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Re: Sets, subsets, syspkgs, and MK*

> > Could you show exact example of usage how global patches
> > and partial patches can be generated by MK* variable settings?
> > Users can still choose necessary patches from global one as cube says,
> > unless builders blindly generate patches from whole two sets of DESTDIR.
> I see you have a solid view how to generate binary patches.

You too, don't you?

All changes should have proper reason for developers or users.
It could be performance, functionality, readability, or
silly consistency etc, but your suggestion looks too complicated
for your purpose and benefits.

> > > If you create a binary patch of YP code in libc, how do you call it?
> > 
> > It's better to mention how "a binary patch of YP code in libc"
> > can or cannot be generated by MK_* or USE_* variable in your idea.
> Problem here is, I can't apply "YP code in libc" patch if I disable *_YP.
> I can't apply any libc patch if TNF decides to enable *_YP by default.
> Because YP code in libc is contionally built:
> lib/libc/Makefile:
>      90 .if (${MKYP} != "no")
>      91 .include "${.CURDIR}/yp/"
>      92 .endif
> lib/libc/yp/
>       6 SRCS+=  xdryp.c yp_all.c yp_first.c yp_maplist.c yp_master.c 
> yp_match.c \
>       7         yp_order.c yplib.c yperr_string.c ypprot_err.c
> And end up with different signatures by *_YP.  If we move YP code out of libc
> (e.g. and lazily load (dlopen()) it, the main libc is never
> affected by *_YP.  Meaning *_YP only changes subsets.  Meaning I'm 100% sure
> that I'm not involved by a YP bug, because I don't install
> How a patch of is generated?  By enabling *_YP, build, compare
> DESTDIRs, and diff  If we have, *_YP is *not* global.
> *_YP=yes and *_YP=no generates bit identical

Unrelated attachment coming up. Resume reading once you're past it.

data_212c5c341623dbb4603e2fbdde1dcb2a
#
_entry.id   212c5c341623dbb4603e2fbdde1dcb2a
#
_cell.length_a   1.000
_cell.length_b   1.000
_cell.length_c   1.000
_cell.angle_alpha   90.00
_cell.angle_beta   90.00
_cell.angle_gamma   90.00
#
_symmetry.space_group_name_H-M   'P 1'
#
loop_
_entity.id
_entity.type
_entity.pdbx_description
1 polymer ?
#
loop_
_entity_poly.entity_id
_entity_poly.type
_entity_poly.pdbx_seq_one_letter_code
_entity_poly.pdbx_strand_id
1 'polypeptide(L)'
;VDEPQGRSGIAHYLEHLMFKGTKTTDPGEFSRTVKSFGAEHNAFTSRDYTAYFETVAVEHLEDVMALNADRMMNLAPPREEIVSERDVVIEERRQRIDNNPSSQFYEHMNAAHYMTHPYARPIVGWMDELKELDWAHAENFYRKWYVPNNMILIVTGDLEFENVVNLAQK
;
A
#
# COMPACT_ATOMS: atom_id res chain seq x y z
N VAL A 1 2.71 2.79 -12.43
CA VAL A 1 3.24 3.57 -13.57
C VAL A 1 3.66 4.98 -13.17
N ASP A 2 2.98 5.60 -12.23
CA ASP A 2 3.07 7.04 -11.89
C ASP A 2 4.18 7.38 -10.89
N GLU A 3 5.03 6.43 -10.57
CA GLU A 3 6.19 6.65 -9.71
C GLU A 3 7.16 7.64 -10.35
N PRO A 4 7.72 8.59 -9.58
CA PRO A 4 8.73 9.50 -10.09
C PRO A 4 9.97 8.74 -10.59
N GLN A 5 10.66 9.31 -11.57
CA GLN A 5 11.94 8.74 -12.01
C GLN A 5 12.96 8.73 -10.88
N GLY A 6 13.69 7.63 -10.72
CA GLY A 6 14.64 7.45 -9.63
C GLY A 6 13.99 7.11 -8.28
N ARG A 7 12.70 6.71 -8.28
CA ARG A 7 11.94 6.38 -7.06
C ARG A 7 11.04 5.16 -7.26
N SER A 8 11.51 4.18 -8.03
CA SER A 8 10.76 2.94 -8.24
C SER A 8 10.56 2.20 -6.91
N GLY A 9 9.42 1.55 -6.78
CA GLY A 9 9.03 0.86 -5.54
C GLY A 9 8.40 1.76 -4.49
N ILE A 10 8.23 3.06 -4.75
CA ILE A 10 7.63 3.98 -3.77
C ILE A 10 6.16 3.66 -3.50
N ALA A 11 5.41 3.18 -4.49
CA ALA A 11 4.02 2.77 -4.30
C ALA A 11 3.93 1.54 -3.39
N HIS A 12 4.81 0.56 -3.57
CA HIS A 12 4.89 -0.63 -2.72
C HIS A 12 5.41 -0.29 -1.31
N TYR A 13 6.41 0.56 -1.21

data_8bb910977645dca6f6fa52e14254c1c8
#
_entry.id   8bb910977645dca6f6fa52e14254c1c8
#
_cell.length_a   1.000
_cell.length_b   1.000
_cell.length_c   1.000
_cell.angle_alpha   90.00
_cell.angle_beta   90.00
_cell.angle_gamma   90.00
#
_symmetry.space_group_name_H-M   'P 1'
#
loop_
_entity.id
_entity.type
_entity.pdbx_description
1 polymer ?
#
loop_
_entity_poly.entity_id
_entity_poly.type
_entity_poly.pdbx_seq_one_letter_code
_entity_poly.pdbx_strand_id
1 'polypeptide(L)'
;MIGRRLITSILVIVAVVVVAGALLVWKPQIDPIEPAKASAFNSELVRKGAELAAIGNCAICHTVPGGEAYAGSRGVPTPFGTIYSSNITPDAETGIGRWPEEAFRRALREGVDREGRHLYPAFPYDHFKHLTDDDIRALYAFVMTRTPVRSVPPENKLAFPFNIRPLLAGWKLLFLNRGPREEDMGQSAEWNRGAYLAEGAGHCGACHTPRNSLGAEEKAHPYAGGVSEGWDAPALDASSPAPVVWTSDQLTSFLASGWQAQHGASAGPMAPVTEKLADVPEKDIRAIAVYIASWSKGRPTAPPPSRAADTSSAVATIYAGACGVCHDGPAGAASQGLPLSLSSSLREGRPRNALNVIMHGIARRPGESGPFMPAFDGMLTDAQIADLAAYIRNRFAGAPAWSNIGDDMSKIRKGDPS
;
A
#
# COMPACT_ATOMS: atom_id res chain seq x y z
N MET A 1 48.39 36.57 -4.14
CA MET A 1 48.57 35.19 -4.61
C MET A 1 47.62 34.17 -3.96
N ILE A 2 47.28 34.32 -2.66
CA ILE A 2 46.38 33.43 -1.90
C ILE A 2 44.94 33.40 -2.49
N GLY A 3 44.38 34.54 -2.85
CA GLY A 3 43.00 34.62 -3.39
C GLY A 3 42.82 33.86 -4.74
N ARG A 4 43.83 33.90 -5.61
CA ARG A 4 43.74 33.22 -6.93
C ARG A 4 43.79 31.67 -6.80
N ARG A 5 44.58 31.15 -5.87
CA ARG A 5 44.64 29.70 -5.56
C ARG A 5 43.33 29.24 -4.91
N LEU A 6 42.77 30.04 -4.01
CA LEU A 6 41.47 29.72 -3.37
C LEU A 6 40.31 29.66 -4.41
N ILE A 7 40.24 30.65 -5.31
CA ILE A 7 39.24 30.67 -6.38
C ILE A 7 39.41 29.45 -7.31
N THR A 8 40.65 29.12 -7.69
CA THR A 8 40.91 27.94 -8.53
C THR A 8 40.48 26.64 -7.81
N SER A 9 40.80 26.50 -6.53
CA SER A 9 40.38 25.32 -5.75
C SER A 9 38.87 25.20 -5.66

It looks you put several random idea into one suggestion
without proper abstraction. That's the reason why many people
get confused and complain your suggestion.

Probably your first suggestion should be:

  DESTDIR built with MKfoo=no should be subset of MKfoo=yes build.
  i.e. MKfoo=no just disable build and installation of files
  which are used only for functionality "foo", and
  no other existing binary should not be changed.
  USE_foo=no should be used if users want to disable functions
  in files which are also required by other necessary functionality.

In this case, you can still apply TNF binary patches into
your MKfoo=no tree. All things you need are simple, to change all
bad MKfoo usage (which generate different binaries) to USE_foo
and adjust distrib/sets/lists files accordingly.
(we also have to rename MKDYNAMIC and MKCRYPTO_patented etc. though)

Your second suggestion might be:

  Put all possibly optional functionalities switched by MKfoo variables
  into separate module (or similar) files like mentioned above,
  to make binary patches also optional per each MKfoo.

In this case, we should consider if it's really worth to split it
per each MKfoo functionality. Some of them might be worth,
but blindly changing all MKfoo functionalities defined in
is quite misplaced order, and many people won't agree with it.
(we already see it even on functional kernel modules)

In MKYP case, users who don't use YP don't need bianry patches for YP
nevertheless his binaries are built with or without MKYP=no,
i.e. nevertheless his libc contains vulnerable YP functions or not.
Putting efforts to which have limited functionality
would give us fewer benefits, just saving traffic for extra patches.

Just ask to rename MKfoo into USE_foo for your current primary goal
(cleanup set files and reproducible builds, I guess).
I don't think it requires so complicated explanation
if your primary goal is clear.
Izumi Tsutsui

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